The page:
Product Reviews, The FTC and Bloggers

Yesterday, the Federal Trade Commission published their Final Guides Governing Endorsements, Testimonials in an article subtitled “Changes Affect Testimonial Advertisements, Bloggers, Celebrity Endorsements”.

According to the FTC web site posting;

“The notice incorporates several changes to the FTC’s Guides Concerning the Use of Endorsements and Testimonials in Advertising, which address endorsements by consumers, experts, organizations, and celebrities, as well as the disclosure of important connections between advertisers and endorsers.”

Furthermore it states;

“The revised Guides specify that while decisions will be reached on a case-by-case basis, the post of a blogger who receives cash or in-kind payment to review a product is considered an endorsement. Thus, bloggers who make an endorsement must disclose the material connections they share with the seller of the product or service.”

“Under the revised Guides, advertisements that feature a consumer and convey his or her experience with a product or service as typical when that is not the case will be required to clearly disclose the results that consumers can generally expect.”

And if that weren’t enough, the post goes on to clearly state;

“While the 1980 Guides did not explicitly state that endorsers as well as advertisers could be liable under the FTC Act for statements they make in an endorsement, the revised Guides reflect Commission case law and clearly state that both advertisers and endorsers may be liable for false or unsubstantiated claims made in an endorsementor for failure to disclose material connections between the advertiser and endorsers.

Under these regulations the article I posted earlier this morning could be considered a testimonial for Gitzo and my claims that the Gitzo Traveller tripod “has seen the extremes of heat, humidity, mud, sand, gravel and just plain dirt and they work as well now as the first day I bought them” could be considered “unsubstantiated” and I would be legally “liable” if one of my readers were to purchase the same tripod due to my testimonial and have a different experience with it than I had. The reader could then file suit and attempt to recover damages from me.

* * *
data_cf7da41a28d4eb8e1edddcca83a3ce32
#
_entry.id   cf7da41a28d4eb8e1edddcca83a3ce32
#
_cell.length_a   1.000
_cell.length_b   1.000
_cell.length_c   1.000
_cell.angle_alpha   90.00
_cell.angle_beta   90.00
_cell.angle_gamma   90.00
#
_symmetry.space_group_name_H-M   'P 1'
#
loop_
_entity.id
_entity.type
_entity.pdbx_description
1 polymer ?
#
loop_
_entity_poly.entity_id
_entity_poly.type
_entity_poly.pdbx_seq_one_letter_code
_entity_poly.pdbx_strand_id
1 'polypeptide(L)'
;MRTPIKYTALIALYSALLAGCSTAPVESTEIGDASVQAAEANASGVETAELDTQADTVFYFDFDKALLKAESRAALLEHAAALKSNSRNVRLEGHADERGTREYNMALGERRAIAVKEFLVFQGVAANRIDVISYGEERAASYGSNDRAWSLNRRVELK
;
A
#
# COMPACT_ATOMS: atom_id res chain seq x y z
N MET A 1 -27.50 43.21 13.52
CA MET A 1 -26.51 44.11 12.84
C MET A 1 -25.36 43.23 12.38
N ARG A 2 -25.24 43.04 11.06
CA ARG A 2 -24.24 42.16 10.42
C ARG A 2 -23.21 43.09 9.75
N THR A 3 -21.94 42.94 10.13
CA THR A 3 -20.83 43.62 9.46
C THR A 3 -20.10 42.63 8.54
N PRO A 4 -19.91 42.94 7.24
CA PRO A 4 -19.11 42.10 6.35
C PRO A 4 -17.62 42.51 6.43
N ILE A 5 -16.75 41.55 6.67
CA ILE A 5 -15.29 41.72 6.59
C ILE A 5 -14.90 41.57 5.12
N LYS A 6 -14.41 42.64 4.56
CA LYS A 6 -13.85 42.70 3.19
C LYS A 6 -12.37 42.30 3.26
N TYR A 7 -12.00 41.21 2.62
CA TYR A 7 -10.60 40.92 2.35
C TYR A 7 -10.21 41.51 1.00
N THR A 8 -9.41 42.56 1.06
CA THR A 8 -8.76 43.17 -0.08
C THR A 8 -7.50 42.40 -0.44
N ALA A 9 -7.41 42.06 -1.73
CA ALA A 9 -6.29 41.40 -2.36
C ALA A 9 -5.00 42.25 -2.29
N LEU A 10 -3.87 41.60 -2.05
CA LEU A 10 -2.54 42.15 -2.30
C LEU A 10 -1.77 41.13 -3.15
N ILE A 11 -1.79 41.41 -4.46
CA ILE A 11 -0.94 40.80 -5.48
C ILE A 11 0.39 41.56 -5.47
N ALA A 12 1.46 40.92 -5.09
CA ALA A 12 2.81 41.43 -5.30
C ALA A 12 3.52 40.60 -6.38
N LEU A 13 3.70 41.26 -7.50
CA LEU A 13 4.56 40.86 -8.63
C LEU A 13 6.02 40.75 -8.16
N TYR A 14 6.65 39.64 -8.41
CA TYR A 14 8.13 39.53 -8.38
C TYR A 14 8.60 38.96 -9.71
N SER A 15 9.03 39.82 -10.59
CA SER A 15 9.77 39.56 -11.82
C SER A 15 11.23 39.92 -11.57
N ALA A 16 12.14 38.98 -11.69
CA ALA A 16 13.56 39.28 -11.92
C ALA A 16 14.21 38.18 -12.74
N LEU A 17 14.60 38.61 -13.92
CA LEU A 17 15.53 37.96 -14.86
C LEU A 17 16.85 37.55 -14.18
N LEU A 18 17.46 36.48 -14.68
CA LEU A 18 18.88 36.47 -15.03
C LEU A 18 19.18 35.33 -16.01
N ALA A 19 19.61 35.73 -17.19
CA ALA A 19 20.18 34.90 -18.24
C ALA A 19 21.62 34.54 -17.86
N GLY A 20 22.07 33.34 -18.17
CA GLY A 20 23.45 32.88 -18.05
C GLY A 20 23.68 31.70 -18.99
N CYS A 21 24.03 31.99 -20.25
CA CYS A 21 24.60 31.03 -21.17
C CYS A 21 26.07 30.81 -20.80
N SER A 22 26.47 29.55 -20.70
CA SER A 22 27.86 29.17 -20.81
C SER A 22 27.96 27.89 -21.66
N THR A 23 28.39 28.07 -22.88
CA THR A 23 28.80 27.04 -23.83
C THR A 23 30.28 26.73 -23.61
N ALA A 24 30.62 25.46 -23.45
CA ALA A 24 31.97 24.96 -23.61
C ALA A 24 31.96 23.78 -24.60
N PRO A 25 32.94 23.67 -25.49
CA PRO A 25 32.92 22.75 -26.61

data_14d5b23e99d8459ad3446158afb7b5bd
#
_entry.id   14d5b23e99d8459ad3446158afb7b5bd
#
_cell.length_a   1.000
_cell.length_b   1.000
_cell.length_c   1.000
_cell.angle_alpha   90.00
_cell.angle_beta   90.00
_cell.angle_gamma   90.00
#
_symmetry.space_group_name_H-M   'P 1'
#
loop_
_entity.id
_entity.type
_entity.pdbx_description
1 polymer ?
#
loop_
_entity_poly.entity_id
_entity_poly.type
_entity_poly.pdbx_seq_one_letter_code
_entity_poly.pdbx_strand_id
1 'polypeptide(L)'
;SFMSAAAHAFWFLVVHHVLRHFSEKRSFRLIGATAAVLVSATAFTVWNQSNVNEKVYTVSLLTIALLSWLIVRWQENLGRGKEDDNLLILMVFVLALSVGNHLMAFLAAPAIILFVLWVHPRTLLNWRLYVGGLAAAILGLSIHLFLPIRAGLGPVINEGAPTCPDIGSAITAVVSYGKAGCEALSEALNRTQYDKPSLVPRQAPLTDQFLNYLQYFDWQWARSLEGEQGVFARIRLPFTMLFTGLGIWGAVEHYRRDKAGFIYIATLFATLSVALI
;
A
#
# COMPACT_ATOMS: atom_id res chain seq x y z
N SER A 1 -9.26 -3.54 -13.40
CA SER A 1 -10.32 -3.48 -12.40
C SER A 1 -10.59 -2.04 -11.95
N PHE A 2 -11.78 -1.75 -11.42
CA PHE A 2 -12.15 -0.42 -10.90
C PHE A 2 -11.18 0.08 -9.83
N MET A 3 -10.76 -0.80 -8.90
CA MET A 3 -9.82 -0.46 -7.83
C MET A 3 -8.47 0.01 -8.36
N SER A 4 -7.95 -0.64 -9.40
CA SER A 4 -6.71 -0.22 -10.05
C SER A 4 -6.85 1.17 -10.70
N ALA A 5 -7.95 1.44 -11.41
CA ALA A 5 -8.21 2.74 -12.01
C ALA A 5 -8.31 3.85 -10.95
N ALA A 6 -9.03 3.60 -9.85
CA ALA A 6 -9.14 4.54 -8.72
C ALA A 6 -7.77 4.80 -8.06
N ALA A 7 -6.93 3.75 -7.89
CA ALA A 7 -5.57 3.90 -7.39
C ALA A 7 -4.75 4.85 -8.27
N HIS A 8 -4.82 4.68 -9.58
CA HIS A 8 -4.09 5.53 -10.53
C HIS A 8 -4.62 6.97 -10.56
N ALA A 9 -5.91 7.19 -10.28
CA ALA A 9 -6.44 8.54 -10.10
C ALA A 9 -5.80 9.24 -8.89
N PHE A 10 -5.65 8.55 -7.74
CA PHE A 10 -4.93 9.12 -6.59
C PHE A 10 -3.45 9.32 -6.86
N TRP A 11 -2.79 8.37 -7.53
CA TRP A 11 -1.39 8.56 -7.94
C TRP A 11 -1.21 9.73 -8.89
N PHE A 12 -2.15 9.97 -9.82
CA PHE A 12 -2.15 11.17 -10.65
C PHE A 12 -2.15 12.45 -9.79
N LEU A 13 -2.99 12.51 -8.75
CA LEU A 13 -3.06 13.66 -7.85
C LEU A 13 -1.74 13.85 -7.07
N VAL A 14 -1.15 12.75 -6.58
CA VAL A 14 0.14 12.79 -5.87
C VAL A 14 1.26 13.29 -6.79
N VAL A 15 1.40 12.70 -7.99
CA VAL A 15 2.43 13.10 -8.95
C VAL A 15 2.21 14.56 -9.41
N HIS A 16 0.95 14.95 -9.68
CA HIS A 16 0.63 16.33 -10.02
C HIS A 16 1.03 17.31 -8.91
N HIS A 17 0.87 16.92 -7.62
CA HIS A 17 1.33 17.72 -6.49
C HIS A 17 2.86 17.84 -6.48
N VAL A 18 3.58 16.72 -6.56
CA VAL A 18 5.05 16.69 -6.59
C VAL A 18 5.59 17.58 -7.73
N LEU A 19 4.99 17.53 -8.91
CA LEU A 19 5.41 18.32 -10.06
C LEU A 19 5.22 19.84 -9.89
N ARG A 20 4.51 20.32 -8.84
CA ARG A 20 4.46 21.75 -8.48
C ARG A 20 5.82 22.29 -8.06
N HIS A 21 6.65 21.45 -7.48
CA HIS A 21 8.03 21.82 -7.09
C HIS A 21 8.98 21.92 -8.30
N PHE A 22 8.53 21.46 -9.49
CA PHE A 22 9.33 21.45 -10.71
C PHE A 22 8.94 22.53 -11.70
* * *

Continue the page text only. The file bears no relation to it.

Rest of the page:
Here’s the “material connection” they talk about. I paid for the product, used the product and wrote about the product. I didn’t get it “free” or accept any remuneration from Gitzo, but I am a “consumer” of the product and did write a product review advocating the use of the product. How about the “unsubstantiated” part? How do I substantiate my claims that the product has seen the extremes of heat, humidity, etc. and worked just fine? Do I have to video tape my use of every product I review on this blog?

In my opinion, the effect of these revised regulations will be to stifle the frank and honest review of new products by bloggers and forum posters throughout the United States. No longer will bloggers or forum posters be able to openly discuss their “opinion” on the merits of a new product without fear of reprisal. I can envision the day in the very near future that Canon releases a new DSLR camera and no one “dares” to post a preview, review or flame about it’s features or perceived benefits for fear of being sued.

  • Will folks living in “the land of the free and the home of the brave” have to read products reviews from foreign authors only?
  • Do these revised regulations really help protect consumers and does the Government really think consumers are that gullible?
  • Are the opinions of bloggers so controversial that we require FTC regulation?
  • Is this what Freedom of Speech has come to in our country?

10 thoughts on “Product Reviews, The FTC and Bloggers

  1. Man, I keep getting that James Earl Jones thing! lol

    You’re right, it’s protected free speech, and I’m against the law.

    Having said that, though, we both know there are a lot of scams on the internet, and though we scream “buyer beware”, we would probably agree that the overall masses do need some kind of protection. I’m not sure I like how the FTC is talking about trying to do it, but I will cut them some slack on their reasoning.

    Just not all that much slack.

  2. Quote “In my opinion, the effect of these revised regulations will be to stifle the frank and honest review of new products by bloggers and forum posters throughout the United States.”